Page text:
Dr. Callaway also agreed that the joint funding proposal for science definitely has been successful, and following on that success, the Delta Science Program is working on the initial phases of a solicitation with the Bureau that probably will come out late this year or early 2021. They are hoping to have a regular competitive opportunity for research for science in the Delta.
US FWS Regional Administrator Paul Souza emphasized that the federal government is in consensus on the importance of the Rio Vista Estuarine Research Station. “It took us a few years to figure out how to grow Delta smelt, quite frankly. It was probably 3 or 4 years before we could make that work, so my question is, how close are we to being able to grow longfin smelt? Have we figured out that biology?”
Dr. Lenny Grimaldo said that the longfin smelt is different than the Delta smelt; the science shows they hatch 2-3 psu and not in freshwater like Delta smelt. “I understand the culture facility has been using a little saltier water in their rearing, and apparently they are doing pretty well. That’s preliminary information, and I think that’s something we’re going to have to look at. Longfin smelt have different requirements than Delta smelt, so maybe it’s feeding as well. I think we’re making progress there.”
“What I’m noticing with this meeting is this community of resource managers and scientists are very dedicated to collaborating and working together,” said Delta Stewardship Council Chair Susan Tatayon. “I think Dan Castleberry and Lenny Grimaldo are two examples of the history of collaboration and the caring for achieving the doubling goal and other objectives. I just wanted to note that there is a spirit of collaboration, and as Dan said, when we collaborate and get rowing in the same direction, amazing things can happen and the science as we’re moving forward is magnitudes beyond what we saw in the 1990s.”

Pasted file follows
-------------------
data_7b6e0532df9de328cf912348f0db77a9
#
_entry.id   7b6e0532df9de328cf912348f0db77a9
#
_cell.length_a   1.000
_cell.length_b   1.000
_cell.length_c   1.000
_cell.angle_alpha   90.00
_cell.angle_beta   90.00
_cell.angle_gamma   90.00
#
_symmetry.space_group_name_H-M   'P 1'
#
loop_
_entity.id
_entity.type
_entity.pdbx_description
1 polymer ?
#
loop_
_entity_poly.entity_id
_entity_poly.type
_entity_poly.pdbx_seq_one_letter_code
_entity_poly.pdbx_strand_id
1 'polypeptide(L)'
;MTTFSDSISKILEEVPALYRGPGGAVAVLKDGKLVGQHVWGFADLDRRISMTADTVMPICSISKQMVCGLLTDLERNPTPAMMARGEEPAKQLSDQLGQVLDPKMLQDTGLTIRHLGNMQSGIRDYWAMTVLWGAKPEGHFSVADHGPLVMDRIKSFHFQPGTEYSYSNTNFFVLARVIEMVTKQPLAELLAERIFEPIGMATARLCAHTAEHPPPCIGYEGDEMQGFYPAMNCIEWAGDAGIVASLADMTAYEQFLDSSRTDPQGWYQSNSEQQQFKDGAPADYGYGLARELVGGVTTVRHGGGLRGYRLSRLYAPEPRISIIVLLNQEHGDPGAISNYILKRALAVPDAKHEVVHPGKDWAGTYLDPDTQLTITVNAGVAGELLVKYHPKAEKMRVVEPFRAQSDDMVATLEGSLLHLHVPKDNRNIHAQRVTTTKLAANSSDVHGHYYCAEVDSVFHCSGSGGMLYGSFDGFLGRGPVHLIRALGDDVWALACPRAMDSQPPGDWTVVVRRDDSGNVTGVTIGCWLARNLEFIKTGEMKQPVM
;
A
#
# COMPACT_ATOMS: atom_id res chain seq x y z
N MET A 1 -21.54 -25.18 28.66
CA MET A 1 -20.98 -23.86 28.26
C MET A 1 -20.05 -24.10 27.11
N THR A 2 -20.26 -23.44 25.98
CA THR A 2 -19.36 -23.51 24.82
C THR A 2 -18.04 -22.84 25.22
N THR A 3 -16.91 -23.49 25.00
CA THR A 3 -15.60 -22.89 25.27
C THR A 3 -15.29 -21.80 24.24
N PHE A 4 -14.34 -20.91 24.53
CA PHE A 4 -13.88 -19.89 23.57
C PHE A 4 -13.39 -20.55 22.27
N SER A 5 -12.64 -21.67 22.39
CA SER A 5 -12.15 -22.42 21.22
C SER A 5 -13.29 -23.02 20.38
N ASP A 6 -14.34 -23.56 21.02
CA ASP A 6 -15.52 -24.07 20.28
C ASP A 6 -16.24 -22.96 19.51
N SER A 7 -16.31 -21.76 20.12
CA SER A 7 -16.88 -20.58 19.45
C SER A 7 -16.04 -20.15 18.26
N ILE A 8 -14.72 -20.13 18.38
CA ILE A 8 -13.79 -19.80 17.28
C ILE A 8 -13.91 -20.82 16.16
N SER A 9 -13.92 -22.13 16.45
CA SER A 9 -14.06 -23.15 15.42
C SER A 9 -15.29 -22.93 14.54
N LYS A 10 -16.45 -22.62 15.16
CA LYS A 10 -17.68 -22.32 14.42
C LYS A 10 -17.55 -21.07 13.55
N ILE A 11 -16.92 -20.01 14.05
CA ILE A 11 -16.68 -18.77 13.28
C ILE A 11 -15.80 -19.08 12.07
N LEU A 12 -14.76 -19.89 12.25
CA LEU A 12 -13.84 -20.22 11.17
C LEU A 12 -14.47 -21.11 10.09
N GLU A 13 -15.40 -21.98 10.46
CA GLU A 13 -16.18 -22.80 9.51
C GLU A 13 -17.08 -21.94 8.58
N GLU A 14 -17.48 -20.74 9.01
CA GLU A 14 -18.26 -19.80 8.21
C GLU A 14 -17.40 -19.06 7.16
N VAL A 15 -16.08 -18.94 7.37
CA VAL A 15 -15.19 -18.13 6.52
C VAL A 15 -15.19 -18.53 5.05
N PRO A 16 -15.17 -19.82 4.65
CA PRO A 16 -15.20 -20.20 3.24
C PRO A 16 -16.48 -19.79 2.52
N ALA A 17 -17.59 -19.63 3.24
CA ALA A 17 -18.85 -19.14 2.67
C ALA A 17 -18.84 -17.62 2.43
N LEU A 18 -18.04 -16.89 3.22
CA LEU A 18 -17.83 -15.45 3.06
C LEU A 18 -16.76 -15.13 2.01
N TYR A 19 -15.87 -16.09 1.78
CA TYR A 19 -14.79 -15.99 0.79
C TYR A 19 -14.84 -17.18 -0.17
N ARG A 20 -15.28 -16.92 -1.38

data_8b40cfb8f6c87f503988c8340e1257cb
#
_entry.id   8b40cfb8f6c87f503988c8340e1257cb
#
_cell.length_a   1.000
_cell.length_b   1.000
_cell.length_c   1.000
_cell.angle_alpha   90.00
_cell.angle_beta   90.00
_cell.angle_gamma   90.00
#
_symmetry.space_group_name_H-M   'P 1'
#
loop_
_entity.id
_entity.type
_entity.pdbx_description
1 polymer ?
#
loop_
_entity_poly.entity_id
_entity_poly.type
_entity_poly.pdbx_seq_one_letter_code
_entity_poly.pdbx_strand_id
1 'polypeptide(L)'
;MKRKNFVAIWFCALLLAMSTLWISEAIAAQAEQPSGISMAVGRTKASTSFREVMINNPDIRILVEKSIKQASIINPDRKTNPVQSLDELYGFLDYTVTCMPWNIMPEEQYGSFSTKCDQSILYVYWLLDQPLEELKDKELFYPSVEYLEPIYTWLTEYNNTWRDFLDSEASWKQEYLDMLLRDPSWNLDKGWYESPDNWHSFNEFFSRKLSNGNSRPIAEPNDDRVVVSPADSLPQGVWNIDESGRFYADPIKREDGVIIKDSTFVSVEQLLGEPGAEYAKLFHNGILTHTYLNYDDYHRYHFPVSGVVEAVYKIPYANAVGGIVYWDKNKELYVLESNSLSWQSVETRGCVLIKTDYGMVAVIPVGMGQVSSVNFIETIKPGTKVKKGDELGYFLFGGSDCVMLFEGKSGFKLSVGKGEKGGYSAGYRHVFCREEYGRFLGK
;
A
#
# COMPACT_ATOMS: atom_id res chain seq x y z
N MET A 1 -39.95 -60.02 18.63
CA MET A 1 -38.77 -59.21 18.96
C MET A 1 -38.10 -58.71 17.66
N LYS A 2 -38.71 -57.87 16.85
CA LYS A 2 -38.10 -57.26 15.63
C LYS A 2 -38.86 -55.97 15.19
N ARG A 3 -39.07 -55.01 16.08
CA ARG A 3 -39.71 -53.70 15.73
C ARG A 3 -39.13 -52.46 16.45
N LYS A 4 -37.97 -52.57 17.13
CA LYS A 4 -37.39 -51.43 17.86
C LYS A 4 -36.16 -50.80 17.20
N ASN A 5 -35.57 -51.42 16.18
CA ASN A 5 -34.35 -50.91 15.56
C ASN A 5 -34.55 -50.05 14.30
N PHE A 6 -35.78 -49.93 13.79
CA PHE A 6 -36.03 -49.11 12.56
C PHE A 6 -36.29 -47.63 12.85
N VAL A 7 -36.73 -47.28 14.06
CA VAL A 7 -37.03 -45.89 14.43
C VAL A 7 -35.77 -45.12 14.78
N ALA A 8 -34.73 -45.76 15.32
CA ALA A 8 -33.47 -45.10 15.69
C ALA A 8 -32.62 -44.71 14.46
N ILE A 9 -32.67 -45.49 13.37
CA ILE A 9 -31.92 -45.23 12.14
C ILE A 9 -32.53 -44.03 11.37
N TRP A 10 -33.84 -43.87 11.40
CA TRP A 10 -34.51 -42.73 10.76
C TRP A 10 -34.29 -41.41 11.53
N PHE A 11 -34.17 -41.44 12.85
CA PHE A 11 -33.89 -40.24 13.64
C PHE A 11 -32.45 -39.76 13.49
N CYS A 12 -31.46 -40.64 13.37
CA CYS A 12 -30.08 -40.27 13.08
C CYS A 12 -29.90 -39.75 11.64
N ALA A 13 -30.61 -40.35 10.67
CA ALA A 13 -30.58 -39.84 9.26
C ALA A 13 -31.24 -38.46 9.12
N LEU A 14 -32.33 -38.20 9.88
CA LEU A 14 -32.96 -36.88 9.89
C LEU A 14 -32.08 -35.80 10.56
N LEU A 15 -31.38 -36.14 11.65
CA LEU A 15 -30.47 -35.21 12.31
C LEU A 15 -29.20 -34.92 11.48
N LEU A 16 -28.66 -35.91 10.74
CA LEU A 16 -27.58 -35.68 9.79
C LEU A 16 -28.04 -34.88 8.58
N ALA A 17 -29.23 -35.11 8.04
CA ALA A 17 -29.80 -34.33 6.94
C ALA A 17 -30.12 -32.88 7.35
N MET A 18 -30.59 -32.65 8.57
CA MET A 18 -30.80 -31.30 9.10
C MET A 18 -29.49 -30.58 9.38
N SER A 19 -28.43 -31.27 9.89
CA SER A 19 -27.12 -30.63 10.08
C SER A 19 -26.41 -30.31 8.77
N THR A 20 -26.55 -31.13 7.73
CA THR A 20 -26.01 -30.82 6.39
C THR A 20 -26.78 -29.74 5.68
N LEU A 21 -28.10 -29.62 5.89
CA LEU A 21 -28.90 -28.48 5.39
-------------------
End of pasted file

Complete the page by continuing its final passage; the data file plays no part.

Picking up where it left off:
“The Department and DWR are working very closely in the implementation of this and looking at issues of integrating with both the biological opinions and their implementation and particularly highlighting the importance of the adaptive management program for the Department in the structure of the permit,” said Carl Wilcox, Delta Policy Advisor for the Department of Fish and Wildlife. “That allows us as we go forward to make changes in an organized way based on new information that comes in as part of a structured process that relates both to the status of the species but also to the health of the estuary and how the species respond to it.”
Chair Susan Tatayon noted that both the CVPIA and the ITP presentation discussed not only real-time monitoring but structured decision making and forecast models.